Inflation Dynamics and the Great Recession

Author/Editor: Sandeep Mazumder ; Laurence M. Ball
Publication Date: June 01, 2011
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Disclaimer: This Working Paper should not be reported as representing the views of the IMF. The views expressed in this Working Paper are those of the author(s) and do not necessarily represent those of the IMF or IMF policy. Working Papers describe research in progress by the author(s) and are published to elicit comments and to further debate
Summary: This paper examines inflation dynamics in the United States since 1960, with a particular focus on the Great Recession. A puzzle emerges when Phillips curves estimated over 1960-2007 are ussed to predice inflation over 2008-2010: inflation should have fallen by more than it did. We resolve this puzzle with two modifications of the Phillips curve, both suggested by theories of costly price adjustment: we measure core inflation with the median CPI inflation rate, and we allow the slope of the Phillips curve to change with the level and vairance of inflation. We then examine the hypothesis of anchored inflation expectations. We find that expectations have been fully "shock-anchored" since the 1980s, while "level anchoring" has been gradual and partial, but significant. It is not clear whether expectations are sufficiently anchored to prevent deflation over the next few years. Finally, we show that the Great Recession provides fresh evidence against the New Keynesian Phillips curve with rational expectations.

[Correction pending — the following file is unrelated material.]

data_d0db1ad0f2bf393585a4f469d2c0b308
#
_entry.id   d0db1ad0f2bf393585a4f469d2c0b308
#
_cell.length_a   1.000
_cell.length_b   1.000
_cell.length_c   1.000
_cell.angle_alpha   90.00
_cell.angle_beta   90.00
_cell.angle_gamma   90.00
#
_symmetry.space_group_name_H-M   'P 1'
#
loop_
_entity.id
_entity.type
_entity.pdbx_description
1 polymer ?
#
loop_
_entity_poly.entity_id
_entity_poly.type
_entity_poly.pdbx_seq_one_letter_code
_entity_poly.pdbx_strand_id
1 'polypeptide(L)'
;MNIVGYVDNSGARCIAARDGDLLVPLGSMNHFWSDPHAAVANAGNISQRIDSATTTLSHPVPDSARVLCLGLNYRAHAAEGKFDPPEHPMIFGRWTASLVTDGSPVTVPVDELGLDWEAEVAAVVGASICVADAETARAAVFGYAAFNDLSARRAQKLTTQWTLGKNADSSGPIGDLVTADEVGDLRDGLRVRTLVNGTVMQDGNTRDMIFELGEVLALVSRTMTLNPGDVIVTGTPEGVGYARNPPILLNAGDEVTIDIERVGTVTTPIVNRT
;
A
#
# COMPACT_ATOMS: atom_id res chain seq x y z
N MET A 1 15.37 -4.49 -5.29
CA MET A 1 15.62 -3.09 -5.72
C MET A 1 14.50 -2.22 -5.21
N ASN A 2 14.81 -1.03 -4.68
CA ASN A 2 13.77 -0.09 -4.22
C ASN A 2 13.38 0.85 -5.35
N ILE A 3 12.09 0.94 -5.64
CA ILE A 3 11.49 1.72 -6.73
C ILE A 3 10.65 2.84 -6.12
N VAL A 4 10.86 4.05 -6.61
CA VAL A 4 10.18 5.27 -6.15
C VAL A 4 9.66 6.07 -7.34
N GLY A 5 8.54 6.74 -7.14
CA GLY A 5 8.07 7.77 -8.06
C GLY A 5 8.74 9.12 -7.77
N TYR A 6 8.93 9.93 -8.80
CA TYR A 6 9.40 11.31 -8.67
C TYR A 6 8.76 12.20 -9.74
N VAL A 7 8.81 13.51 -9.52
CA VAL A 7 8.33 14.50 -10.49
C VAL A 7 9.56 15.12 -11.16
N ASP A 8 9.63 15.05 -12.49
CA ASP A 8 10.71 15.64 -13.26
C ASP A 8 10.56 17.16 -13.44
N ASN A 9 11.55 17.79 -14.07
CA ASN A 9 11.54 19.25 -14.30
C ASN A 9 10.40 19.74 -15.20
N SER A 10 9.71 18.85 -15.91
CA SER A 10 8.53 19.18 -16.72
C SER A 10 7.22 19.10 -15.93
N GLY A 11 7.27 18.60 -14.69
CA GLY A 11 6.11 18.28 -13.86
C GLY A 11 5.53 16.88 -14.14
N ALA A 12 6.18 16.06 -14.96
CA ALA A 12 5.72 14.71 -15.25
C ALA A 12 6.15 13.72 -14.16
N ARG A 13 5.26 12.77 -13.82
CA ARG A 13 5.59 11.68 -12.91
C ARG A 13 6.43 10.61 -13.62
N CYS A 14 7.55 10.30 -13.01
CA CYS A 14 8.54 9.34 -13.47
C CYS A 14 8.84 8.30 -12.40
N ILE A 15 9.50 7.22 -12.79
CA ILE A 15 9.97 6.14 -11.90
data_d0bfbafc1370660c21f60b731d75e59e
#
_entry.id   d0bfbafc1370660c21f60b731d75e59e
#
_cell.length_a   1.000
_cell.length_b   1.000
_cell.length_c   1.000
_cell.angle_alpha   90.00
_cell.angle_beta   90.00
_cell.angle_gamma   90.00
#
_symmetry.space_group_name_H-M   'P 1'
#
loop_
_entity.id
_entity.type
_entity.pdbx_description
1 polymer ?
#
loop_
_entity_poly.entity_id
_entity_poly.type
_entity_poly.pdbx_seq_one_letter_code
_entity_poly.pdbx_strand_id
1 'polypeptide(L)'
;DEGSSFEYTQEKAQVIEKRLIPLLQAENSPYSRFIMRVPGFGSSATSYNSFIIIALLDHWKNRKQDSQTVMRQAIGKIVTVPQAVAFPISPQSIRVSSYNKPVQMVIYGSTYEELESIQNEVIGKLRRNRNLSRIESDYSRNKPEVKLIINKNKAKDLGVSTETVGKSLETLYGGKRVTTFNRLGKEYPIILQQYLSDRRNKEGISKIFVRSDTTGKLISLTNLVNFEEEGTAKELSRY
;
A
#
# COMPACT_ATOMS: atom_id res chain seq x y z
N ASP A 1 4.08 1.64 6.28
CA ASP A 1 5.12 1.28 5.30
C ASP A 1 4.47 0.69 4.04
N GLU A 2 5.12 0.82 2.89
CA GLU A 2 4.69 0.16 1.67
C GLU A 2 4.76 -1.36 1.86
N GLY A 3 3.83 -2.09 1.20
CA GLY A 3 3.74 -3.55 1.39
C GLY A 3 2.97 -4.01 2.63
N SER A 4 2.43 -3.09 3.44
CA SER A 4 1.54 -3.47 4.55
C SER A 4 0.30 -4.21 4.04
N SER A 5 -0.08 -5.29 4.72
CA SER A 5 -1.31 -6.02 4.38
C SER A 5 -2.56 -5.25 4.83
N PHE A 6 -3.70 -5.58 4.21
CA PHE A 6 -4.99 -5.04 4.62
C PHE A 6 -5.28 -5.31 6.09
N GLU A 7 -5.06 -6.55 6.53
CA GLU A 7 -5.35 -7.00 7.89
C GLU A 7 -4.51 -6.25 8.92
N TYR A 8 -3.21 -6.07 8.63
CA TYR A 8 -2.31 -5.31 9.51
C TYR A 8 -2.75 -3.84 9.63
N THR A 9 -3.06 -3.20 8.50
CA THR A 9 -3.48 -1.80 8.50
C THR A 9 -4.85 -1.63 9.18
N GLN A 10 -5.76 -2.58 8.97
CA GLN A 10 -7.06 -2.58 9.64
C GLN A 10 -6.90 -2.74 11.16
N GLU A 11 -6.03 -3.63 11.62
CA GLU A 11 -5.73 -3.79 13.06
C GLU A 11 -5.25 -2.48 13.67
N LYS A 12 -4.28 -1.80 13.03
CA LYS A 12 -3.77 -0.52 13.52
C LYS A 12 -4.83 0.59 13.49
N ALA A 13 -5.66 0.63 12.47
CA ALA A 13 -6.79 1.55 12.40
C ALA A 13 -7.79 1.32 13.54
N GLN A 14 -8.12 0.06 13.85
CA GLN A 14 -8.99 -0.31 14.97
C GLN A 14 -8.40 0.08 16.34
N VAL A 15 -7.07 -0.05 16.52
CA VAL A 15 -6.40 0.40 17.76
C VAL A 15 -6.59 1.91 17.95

Series: Working Paper No. 11/121
Subject(s): Consumer price indexes | Economic models | Economic recession | Inflation rates | Price adjustments | Price increases

Author's Keyword(s): Inflation | Phillips curve | Great Recession
Publication Date: June 01, 2011
ISBN/ISSN: 9781455263387/1018-5941 Format: Paper
Stock No: WPIEA2011121 Pages: 56
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